Maquis

There is a Manichean reconstruction of history that seems written by a bad screenwriter of films in series B. According to her, good, real good, are those opposed to the Franco dictatorship, they did what they did. On the other side of the evil bad guys are who lived badly as well with the Franco regime, although they had not done anything to perpetuate it. For even more opinions, read materials from Angus King. The opposite of what was happening with the propaganda of the Franco regime, where the good guys were the affections that despicable regime and the bad guys all the reds and Democrats, both concepts that came to mean the same thing for the deranged oppressors of the era. Now, in the awkward swing in history, is the turn present as angelic beings to the maquis, namely last antifrancoist wrestlers after the second world war.

With naive and willfulness, those guerrillas believed that they could overthrow the dictator that the countries that won the war cast them a hand. Many of them longed a utopian world that never knew, others shot al Monte in the absence of anything better to do, but all of them they were wrong. In Yalta, Communists and Democrats had divided Europe, and Spain remained apart from any commitment and left to their own fate. Before such an evidence, in 1948 PSOE and PCE agreed the dissolution of the maquis. There were still people hitting shots by the Pyrenees and the mountains of Galicia until 1967, when the last survivor of that species crossed the border from France. Earlier, in 1952, he died in Galicia or Foucellas, after 16 years of underground life.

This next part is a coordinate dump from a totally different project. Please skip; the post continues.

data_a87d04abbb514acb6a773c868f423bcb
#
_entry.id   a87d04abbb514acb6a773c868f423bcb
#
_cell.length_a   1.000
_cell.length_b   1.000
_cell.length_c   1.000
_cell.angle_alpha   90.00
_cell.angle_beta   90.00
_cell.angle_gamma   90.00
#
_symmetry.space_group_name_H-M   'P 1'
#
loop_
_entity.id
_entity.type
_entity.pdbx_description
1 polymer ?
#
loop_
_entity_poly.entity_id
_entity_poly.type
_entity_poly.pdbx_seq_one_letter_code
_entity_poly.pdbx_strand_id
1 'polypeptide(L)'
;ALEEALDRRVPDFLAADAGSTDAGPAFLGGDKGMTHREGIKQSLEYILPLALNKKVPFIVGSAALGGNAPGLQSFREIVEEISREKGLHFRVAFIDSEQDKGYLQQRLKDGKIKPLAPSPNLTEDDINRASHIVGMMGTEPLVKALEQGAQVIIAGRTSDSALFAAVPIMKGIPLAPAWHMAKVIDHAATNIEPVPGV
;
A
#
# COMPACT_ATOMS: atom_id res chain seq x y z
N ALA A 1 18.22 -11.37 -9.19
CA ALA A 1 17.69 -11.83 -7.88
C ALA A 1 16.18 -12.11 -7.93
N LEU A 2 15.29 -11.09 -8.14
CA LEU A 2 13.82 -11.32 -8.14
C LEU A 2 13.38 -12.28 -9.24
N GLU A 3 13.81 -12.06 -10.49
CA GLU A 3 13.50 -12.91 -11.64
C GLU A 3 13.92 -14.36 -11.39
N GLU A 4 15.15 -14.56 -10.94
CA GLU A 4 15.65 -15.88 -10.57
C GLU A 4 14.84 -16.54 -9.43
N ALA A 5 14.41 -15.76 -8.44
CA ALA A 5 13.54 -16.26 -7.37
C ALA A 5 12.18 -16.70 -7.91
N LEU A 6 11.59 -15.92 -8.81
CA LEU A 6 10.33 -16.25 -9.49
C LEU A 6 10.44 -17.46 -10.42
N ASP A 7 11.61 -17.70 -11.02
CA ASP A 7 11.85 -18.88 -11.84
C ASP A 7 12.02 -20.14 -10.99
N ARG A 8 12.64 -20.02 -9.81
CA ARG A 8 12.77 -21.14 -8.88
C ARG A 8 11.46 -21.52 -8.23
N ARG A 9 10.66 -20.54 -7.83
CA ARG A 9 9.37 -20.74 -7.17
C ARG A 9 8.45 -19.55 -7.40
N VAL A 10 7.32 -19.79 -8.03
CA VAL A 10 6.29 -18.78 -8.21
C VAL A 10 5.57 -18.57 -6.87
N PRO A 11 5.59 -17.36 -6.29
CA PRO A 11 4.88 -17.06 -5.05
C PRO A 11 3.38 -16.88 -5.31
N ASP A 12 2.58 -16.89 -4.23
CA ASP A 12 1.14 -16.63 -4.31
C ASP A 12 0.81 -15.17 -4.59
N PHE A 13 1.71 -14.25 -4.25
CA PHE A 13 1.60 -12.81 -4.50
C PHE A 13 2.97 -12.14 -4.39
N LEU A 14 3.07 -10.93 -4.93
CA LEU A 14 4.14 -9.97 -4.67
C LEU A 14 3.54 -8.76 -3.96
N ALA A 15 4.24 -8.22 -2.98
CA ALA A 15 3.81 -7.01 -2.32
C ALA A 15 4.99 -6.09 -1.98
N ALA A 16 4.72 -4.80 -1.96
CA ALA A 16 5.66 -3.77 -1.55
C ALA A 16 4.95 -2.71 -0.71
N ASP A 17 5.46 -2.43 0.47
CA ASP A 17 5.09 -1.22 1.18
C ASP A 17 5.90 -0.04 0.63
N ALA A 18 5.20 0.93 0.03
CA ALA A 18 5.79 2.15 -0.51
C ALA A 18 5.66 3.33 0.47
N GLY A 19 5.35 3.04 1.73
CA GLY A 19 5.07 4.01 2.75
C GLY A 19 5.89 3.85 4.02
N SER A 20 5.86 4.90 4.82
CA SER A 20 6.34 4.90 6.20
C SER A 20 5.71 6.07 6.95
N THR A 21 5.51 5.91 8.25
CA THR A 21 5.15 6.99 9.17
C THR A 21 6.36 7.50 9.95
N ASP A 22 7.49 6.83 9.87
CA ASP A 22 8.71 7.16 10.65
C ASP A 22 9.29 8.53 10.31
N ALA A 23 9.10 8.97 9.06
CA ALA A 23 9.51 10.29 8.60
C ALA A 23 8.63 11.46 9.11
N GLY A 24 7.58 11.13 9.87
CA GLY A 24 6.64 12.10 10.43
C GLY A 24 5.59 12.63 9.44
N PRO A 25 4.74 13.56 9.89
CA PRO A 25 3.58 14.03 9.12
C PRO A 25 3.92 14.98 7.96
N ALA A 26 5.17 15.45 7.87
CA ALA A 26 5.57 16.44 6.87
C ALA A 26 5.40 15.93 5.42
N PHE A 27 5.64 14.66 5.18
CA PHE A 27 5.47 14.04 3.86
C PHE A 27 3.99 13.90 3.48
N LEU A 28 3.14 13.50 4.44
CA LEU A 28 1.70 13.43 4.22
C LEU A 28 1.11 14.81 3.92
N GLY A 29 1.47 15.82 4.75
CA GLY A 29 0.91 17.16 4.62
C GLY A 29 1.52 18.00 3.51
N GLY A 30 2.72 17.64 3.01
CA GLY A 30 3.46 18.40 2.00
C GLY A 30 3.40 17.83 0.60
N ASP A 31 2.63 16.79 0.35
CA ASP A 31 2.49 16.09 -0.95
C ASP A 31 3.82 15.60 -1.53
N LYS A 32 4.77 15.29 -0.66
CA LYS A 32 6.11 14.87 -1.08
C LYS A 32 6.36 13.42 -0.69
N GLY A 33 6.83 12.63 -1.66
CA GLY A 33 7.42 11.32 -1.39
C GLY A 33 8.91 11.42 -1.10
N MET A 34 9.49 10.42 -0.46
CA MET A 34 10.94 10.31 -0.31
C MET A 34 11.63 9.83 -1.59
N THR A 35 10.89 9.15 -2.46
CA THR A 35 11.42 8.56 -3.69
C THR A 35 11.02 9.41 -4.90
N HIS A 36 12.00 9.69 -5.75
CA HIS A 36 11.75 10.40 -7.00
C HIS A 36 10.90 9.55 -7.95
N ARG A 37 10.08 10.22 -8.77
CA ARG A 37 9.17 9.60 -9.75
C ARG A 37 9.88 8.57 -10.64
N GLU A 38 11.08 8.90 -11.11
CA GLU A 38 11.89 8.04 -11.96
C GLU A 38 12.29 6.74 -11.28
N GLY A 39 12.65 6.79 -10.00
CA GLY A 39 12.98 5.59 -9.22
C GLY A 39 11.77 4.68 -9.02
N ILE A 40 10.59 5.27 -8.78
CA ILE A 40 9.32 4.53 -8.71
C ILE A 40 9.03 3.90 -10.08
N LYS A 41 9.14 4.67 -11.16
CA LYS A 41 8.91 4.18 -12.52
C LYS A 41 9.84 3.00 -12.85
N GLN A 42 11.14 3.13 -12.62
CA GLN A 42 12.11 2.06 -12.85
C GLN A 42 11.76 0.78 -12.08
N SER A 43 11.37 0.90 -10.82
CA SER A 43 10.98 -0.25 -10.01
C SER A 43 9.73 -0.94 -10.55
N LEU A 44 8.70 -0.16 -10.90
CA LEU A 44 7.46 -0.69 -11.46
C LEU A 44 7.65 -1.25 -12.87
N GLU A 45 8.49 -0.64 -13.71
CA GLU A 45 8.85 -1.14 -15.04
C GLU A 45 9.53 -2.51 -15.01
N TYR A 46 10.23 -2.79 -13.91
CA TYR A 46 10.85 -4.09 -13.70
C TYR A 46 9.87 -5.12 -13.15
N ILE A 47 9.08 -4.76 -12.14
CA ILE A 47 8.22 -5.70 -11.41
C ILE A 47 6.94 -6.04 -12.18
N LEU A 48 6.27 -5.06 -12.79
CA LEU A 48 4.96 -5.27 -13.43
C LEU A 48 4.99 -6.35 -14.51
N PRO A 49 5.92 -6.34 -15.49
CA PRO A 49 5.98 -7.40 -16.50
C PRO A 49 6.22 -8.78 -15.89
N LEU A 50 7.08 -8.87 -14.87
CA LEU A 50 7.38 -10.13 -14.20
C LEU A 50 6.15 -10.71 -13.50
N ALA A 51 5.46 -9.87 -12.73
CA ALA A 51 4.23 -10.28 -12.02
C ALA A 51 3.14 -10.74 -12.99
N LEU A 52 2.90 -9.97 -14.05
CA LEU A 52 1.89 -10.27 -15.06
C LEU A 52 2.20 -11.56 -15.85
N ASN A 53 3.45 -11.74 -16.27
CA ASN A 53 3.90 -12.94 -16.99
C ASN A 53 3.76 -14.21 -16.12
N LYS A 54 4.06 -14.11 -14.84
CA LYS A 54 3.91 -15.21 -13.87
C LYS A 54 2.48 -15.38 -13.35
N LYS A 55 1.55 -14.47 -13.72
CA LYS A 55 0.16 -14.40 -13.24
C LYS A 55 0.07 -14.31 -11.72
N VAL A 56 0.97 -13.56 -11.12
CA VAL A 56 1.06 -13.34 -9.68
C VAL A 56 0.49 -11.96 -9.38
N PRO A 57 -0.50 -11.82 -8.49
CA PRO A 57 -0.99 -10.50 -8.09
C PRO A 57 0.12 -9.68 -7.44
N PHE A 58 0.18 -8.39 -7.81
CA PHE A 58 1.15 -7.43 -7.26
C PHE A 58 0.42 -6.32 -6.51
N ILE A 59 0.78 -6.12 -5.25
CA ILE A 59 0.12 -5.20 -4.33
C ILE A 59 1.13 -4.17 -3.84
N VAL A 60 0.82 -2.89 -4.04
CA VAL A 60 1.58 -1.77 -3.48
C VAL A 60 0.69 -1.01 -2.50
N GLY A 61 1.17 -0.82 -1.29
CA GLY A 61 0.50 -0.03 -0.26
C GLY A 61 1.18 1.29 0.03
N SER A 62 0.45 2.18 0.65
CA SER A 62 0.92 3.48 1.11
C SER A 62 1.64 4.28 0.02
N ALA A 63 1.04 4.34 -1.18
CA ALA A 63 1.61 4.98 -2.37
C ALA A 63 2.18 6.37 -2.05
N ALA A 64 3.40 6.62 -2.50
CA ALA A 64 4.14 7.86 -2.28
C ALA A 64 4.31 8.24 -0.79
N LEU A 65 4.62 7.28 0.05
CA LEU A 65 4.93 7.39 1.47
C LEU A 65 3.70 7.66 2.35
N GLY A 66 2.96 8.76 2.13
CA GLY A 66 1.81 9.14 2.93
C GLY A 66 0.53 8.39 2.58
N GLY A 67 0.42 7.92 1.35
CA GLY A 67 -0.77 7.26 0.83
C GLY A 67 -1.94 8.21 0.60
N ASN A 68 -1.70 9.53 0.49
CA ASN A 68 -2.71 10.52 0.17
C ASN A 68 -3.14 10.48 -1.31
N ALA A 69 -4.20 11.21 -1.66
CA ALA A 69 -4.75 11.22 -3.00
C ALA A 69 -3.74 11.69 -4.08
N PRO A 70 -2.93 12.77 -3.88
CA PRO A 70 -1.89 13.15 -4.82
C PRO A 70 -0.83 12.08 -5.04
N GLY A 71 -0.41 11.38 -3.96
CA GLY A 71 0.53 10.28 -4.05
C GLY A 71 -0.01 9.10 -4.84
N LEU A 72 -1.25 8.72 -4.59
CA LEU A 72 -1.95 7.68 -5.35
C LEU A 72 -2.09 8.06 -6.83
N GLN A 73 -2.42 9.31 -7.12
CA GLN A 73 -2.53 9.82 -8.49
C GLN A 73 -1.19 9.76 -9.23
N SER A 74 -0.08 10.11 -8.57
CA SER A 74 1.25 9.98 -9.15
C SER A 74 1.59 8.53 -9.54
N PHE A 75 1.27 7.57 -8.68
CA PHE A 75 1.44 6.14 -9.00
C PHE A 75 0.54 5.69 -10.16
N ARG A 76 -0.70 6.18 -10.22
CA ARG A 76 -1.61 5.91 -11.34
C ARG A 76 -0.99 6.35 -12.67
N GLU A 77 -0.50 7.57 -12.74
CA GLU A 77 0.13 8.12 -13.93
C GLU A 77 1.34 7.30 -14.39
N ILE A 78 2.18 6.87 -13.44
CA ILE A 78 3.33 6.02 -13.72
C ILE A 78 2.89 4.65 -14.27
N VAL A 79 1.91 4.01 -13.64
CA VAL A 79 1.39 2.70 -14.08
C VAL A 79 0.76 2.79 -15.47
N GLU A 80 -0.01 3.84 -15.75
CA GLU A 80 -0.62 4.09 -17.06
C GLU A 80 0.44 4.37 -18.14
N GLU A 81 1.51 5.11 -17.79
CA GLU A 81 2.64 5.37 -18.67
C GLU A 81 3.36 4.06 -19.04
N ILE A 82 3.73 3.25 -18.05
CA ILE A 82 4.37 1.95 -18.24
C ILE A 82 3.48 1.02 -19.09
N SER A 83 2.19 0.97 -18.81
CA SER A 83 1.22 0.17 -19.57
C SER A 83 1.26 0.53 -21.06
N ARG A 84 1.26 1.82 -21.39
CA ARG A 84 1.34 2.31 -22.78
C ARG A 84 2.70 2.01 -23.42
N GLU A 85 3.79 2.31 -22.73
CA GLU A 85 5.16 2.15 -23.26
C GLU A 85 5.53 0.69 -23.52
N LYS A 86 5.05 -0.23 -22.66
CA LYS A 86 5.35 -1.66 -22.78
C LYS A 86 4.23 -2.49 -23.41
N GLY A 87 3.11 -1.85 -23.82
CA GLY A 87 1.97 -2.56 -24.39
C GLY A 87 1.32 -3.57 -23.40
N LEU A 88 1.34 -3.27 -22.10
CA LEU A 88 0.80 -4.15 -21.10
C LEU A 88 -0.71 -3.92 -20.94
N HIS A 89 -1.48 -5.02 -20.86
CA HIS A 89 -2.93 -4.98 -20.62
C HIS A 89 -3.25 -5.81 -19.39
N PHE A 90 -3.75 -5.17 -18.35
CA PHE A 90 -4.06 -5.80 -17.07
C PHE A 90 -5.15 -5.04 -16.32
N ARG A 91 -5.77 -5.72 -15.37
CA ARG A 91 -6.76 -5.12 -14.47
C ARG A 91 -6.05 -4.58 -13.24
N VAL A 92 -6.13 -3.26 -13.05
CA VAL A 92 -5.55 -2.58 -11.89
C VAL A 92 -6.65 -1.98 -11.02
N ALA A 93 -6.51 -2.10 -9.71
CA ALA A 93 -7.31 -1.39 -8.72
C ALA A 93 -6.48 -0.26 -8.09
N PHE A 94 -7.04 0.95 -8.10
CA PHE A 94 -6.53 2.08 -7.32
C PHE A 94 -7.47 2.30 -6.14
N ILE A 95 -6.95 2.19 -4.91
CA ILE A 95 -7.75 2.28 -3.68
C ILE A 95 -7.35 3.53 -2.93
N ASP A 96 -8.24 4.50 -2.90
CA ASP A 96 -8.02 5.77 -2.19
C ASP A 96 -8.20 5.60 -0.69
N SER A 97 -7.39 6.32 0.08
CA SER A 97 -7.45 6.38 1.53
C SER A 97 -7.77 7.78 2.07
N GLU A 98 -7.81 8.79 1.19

In 1957 it was the turn of in Catalonia to Facerias, violent type who became a guerrilla unattended luggage; in 1960 to Quico Sabater and in 1963 to Caraquemada, the last of that generation of wrestlers without hope. From the beautiful and tragic film by Mario Camus the days of the past, with Marisol and Antonio Gades (1977), until the current Pau Vergara, memoirs of a guerrilla, all are treasured memories and tributes. But where he finished the ardent illusion of desperate men and? where did the brutality of a sordid banditry of common criminals? From late 1950s it is very difficult to discern it. For this reason, abstract idealization of the maquis of the maquis, is not more than another perversion of history that, by well-intentioned it, only serves to distort it.

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